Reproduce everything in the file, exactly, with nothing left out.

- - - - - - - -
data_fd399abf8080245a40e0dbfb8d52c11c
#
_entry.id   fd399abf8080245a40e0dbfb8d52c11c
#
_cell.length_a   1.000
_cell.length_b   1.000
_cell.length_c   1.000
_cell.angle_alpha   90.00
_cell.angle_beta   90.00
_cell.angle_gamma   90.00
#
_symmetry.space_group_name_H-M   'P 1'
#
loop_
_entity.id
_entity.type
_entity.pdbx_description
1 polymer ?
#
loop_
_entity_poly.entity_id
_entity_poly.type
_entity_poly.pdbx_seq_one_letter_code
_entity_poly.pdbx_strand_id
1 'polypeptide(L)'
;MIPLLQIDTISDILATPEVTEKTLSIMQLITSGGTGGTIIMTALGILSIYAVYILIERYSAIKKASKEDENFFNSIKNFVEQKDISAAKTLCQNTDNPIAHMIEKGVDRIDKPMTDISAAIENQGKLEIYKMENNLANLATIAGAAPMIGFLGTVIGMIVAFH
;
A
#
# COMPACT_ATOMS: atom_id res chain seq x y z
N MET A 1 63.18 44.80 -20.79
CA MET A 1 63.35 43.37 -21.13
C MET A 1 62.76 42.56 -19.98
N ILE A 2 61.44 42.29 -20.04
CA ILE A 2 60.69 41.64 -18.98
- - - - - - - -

data_fd399abf8080245a40e0dbfb8d52c11c
#
_entry.id   fd399abf8080245a40e0dbfb8d52c11c
#
_cell.length_a   1.000
_cell.length_b   1.000
_cell.length_c   1.000
_cell.angle_alpha   90.00
_cell.angle_beta   90.00
_cell.angle_gamma   90.00
#
_symmetry.space_group_name_H-M   'P 1'
#
loop_
_entity.id
_entity.type
_entity.pdbx_description
1 polymer ?
#
loop_
_entity_poly.entity_id
_entity_poly.type
_entity_poly.pdbx_seq_one_letter_code
_entity_poly.pdbx_strand_id
1 'polypeptide(L)'
;MIPLLQIDTISDILATPEVTEKTLSIMQLITSGGTGGTIIMTALGILSIYAVYILIERYSAIKKASKEDENFFNSIKNFVEQKDISAAKTLCQNTDNPIAHMIEKGVDRIDKPMTDISAAIENQGKLEIYKMENNLANLATIAGAAPMIGFLGTVIGMIVAFH
;
A
#
# COMPACT_ATOMS: atom_id res chain seq x y z
N MET A 1 63.18 44.80 -20.79
CA MET A 1 63.35 43.37 -21.13
C MET A 1 62.76 42.56 -19.98
N ILE A 2 61.44 42.29 -20.04
CA ILE A 2 60.69 41.64 -18.98